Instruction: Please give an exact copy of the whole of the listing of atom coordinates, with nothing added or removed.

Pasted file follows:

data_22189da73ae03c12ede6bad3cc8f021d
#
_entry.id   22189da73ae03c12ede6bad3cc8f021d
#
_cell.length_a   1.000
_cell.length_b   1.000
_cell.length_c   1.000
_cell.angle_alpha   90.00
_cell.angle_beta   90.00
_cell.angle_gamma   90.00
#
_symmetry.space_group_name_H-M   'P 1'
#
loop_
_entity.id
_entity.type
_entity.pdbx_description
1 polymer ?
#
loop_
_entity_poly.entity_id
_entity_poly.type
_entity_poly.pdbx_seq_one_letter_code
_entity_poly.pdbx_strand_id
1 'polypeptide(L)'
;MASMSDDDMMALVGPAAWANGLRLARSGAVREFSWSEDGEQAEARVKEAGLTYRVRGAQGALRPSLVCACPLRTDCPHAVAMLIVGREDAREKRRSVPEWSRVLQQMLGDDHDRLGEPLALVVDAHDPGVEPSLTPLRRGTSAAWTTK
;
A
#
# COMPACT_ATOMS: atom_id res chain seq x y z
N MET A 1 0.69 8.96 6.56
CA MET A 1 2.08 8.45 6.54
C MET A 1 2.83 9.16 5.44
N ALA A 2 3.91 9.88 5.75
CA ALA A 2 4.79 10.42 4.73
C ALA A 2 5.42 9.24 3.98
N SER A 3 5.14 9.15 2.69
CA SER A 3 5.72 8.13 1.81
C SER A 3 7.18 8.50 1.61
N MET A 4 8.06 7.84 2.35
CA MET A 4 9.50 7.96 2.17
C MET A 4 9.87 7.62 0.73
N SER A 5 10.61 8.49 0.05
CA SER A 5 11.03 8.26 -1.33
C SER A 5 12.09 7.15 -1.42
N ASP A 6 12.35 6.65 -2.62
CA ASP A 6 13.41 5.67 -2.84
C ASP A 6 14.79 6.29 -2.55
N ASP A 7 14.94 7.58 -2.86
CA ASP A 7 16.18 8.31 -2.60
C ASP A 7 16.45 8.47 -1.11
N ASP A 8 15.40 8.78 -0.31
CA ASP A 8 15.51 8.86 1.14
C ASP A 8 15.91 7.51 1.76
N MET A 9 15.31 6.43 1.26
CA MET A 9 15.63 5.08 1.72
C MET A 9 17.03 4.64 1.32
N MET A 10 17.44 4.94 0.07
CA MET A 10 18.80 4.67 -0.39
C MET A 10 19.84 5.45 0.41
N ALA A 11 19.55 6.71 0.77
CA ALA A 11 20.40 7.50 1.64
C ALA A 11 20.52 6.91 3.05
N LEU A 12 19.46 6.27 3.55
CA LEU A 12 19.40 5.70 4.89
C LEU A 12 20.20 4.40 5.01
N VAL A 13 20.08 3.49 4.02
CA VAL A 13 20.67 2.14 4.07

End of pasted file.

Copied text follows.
data_22189da73ae03c12ede6bad3cc8f021d
#
_entry.id   22189da73ae03c12ede6bad3cc8f021d
#
_cell.length_a   1.000
_cell.length_b   1.000
_cell.length_c   1.000
_cell.angle_alpha   90.00
_cell.angle_beta   90.00
_cell.angle_gamma   90.00
#
_symmetry.space_group_name_H-M   'P 1'
#
loop_
_entity.id
_entity.type
_entity.pdbx_description
1 polymer ?
#
loop_
_entity_poly.entity_id
_entity_poly.type
_entity_poly.pdbx_seq_one_letter_code
_entity_poly.pdbx_strand_id
1 'polypeptide(L)'
;MASMSDDDMMALVGPAAWANGLRLARSGAVREFSWSEDGEQAEARVKEAGLTYRVRGAQGALRPSLVCACPLRTDCPHAVAMLIVGREDAREKRRSVPEWSRVLQQMLGDDHDRLGEPLALVVDAHDPGVEPSLTPLRRGTSAAWTTK
;
A
#
# COMPACT_ATOMS: atom_id res chain seq x y z
N MET A 1 0.69 8.96 6.56
CA MET A 1 2.08 8.45 6.54
C MET A 1 2.83 9.16 5.44
N ALA A 2 3.91 9.88 5.75
CA ALA A 2 4.79 10.42 4.73
C ALA A 2 5.42 9.24 3.98
N SER A 3 5.14 9.15 2.69
CA SER A 3 5.72 8.13 1.81
C SER A 3 7.18 8.50 1.61
N MET A 4 8.06 7.84 2.35
CA MET A 4 9.50 7.96 2.17
C MET A 4 9.87 7.62 0.73
N SER A 5 10.61 8.49 0.05
CA SER A 5 11.03 8.26 -1.33
C SER A 5 12.09 7.15 -1.42
N ASP A 6 12.35 6.65 -2.62
CA ASP A 6 13.41 5.67 -2.84
C ASP A 6 14.79 6.29 -2.55
N ASP A 7 14.94 7.58 -2.86
CA ASP A 7 16.18 8.31 -2.60
C ASP A 7 16.45 8.47 -1.11
N ASP A 8 15.40 8.78 -0.31
CA ASP A 8 15.51 8.86 1.14
C ASP A 8 15.91 7.51 1.76
N MET A 9 15.31 6.43 1.26
CA MET A 9 15.63 5.08 1.72
C MET A 9 17.03 4.64 1.32
N MET A 10 17.44 4.94 0.07
CA MET A 10 18.80 4.67 -0.39
C MET A 10 19.84 5.45 0.41
N ALA A 11 19.55 6.71 0.77
CA ALA A 11 20.40 7.50 1.64
C ALA A 11 20.52 6.91 3.05
N LEU A 12 19.46 6.27 3.55
CA LEU A 12 19.40 5.70 4.89
C LEU A 12 20.20 4.40 5.01
N VAL A 13 20.08 3.49 4.02
CA VAL A 13 20.67 2.14 4.07